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Association Between Chiropractic Utilization and Opioid Prescriptions Among People With Back or Neck Pain: Evaluation of the Medical Expenditure Panel Survey

Published:October 01, 2022DOI:https://doi.org/10.1016/j.jmpt.2022.08.003

      Abstract

      Objective

      The purpose of this study was to assess the association between patients in the United States seeing a chiropractor and receiving an opioid prescription for back or neck pain.

      Methods

      Medical Expenditure Panel Survey (Years 2012 to 2015) respondents for longitudinal panels 17 to 19 who participated in all 5 rounds were at least 18 years of age, did not have cancer, and reported back or neck pain. We defined chiropractic users as participants reporting at least 1 chiropractic visit for back or neck pain and opioid users as participants reporting purchase or receipt of a prescription classified as Multum Lexicon “60” and “191” for back or neck pain. We adjusted for socioeconomic and clinical variables using multiple logistic regression.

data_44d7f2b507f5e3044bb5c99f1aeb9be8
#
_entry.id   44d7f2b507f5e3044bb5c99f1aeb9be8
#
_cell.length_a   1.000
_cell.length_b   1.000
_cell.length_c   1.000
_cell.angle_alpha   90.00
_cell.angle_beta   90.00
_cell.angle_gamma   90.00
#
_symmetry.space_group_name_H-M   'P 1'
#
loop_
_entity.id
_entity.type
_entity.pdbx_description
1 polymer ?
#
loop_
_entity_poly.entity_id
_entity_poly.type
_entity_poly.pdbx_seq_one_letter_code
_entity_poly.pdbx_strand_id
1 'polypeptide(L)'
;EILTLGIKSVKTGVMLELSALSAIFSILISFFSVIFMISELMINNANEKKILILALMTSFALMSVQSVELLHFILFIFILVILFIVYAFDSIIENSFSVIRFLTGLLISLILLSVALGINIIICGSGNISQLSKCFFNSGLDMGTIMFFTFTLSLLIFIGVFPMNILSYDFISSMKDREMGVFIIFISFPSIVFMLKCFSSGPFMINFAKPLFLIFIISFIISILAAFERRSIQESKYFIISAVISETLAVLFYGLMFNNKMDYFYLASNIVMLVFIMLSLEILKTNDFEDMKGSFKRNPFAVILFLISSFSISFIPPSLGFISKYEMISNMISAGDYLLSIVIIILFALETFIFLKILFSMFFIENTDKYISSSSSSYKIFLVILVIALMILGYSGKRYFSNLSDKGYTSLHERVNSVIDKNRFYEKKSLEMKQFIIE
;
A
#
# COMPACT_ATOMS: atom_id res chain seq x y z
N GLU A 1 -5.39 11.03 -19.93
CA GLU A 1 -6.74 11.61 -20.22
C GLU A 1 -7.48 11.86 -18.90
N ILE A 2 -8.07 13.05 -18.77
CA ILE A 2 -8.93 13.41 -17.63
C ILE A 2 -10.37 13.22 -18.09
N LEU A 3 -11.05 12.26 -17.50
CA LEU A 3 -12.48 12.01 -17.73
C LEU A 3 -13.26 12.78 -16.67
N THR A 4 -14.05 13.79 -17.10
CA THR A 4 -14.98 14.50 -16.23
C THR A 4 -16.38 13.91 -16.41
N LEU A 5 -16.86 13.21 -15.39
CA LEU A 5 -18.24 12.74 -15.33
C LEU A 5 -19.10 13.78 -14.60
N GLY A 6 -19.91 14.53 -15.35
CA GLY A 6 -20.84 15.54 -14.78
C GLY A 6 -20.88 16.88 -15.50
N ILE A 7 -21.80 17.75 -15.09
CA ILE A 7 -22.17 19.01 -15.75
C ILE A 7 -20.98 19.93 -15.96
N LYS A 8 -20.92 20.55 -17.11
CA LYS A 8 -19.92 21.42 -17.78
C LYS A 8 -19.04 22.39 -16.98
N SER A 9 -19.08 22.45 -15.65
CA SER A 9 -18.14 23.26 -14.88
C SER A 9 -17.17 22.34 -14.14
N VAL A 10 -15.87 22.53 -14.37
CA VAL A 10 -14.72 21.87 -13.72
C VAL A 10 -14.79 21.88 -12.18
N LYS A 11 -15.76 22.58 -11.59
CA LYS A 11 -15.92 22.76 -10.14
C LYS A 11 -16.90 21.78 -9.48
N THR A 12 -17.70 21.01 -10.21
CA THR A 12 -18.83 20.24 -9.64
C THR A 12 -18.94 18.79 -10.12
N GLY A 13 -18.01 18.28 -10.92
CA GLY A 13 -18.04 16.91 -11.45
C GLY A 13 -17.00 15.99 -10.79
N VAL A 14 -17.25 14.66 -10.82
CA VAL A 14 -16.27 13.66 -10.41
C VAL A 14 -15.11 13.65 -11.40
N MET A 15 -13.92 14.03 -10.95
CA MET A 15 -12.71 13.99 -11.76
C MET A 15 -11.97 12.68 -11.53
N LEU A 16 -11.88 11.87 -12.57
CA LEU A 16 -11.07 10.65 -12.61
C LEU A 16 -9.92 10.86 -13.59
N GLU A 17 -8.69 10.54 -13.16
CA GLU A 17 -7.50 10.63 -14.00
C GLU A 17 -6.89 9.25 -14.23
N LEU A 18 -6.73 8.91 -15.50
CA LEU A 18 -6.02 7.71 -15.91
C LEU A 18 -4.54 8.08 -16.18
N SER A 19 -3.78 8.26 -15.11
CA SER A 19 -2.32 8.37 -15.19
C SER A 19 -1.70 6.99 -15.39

Results

      The sample contained 4686 people, 21% of whom reported an opioid prescription for back or neck pain. Among opioid users, 14% reported a chiropractic visit for back or neck pain compared to 31% of nonopioid users. The adjusted odds ratio for chiropractic use among opioid users compared to nonopioid users was 0.46 (95% confidence interval, 0.36-0.57).

      Conclusion

      Patients with back or neck pain who saw a chiropractor had approximately half the odds of reporting an opioid prescription compared to those who did not see a chiropractor.

      Key Indexing Terms

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